Epilepsy and Tattoos – National Epilepsy Training

Many people with epilepsy will also fall into the growing number of people worldwide who want to get a tattoo. Quite rightly so, a common question for people with epilepsy before getting a tattoo is whether it’s safe to do so. 

Of course, this is an entirely personal choice and one that should be made carefully, regardless of whether you have epilepsy or not. In this post, we are simply going to discuss whether it is safe to do so for people with epilepsy who have already made that personal decision that they want to. 

Can being tattooed trigger a seizure? 

There is currently no evidence to suggest that having a tattoo can trigger a seizure. However, this doesn’t mean that it is 100% safe to do so. Many people with epilepsy have had tattoos, some even choose to have a medical alert tattoo that identifies their epilepsy in place of wearables such as a bracelet or necklace. 

Seizure triggers are often unique to the person, and although the act of having a tattoo done is unlikely to cause a seizure in itself, it’s possible that other factors could heighten the chances of having a seizure whilst being tattooed. For example, some people have reported that excessive stress or pain is a trigger for them, both of these can be commonly experienced whilst being tattooed. If you know yourself to be triggered by either of these things, having a tattoo would not be advisable. 

Medication considerations of getting a tattoo

Although anti-seizure medications are not thought to have an effect during tattooing, there are other medications that would make it ill advised to get a tattoo. Many people with epilepsy are also taking other medications unrelated to the epilepsy. Examples of medications that can mean a negative reaction to tattooing include:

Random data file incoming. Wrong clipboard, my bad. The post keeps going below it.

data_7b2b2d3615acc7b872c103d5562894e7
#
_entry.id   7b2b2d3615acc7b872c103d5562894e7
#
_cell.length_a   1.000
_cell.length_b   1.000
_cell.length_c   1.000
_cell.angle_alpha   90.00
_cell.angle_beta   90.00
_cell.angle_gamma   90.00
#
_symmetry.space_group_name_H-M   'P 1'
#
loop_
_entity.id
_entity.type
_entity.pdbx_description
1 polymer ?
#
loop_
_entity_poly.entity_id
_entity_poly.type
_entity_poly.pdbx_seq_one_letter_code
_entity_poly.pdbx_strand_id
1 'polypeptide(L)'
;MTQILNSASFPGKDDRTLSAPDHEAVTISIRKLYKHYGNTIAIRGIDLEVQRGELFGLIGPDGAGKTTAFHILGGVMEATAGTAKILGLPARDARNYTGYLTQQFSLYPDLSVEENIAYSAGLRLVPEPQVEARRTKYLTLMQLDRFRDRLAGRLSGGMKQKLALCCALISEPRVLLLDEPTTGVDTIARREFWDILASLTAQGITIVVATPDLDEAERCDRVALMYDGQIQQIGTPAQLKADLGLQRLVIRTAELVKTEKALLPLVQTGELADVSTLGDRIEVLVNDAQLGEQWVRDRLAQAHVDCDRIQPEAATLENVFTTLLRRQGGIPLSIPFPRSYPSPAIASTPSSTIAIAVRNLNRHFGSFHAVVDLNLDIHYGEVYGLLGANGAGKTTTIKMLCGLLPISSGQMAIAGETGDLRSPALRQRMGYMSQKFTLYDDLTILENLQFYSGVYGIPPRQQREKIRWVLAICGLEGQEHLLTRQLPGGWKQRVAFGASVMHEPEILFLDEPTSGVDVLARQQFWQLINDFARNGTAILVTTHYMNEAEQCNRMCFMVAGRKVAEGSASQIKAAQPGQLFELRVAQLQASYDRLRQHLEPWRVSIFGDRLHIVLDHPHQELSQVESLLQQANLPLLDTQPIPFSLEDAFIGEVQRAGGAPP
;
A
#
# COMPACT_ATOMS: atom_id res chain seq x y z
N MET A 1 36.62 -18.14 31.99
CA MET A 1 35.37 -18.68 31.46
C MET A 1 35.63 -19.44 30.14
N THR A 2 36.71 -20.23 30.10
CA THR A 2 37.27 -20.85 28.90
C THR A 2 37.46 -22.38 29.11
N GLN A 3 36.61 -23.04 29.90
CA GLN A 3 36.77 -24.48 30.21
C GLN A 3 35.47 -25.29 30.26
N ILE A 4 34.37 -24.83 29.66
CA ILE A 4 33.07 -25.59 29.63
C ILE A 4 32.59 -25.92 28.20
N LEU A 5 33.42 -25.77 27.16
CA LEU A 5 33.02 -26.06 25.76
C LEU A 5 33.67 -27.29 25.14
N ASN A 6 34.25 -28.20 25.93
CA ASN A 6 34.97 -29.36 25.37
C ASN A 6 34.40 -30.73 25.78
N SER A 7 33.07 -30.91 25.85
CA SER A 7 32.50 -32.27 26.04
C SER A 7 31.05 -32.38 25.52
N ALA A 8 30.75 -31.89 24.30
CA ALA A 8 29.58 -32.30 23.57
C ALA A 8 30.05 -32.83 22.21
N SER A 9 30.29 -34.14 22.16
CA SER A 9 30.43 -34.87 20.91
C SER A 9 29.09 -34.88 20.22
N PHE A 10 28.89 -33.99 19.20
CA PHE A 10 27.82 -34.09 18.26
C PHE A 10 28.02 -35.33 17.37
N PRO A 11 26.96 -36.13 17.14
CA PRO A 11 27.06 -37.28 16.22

• Acne medications (e.g. Accutane)
  • Antibiotics 
  • Blood thinners (e.g. Warfarin)

It’s also not advisable to get a tattoo if you’re considered immunocompromised or if you have a chronic skin condition. It’s also worth noting that pregnant people should not get tattoos under any circumstances. 

Advice for getting a tattoo with epilepsy

If you have read the above information and you still want to get a tattoo, we must stress that the first thing to do will be to discuss this with your neurologist or a similar healthcare professional who’s part of your care team. They will be able to advise you in the best way based on your individual needs and circumstances. 

If you have got the go ahead from a qualified healthcare professional, then we would also advise that you let the tattoo parlour and artist know about your epilepsy ahead of time. Ensure they know how to best care for you in the event that you do have a seizure whilst in the chair. If possible, ask someone you know to come with you who is able to care for you if required and recognise any signs that you may have a seizure. 

Finally, ensure you choose a reputable tattoo artist who has great credentials and a clean studio. The risk of infections, including HIV and Hepatitis B, can be high when the proper precautions and after care are not considered. A good tattoo artist will make sure each of these are considered carefully.

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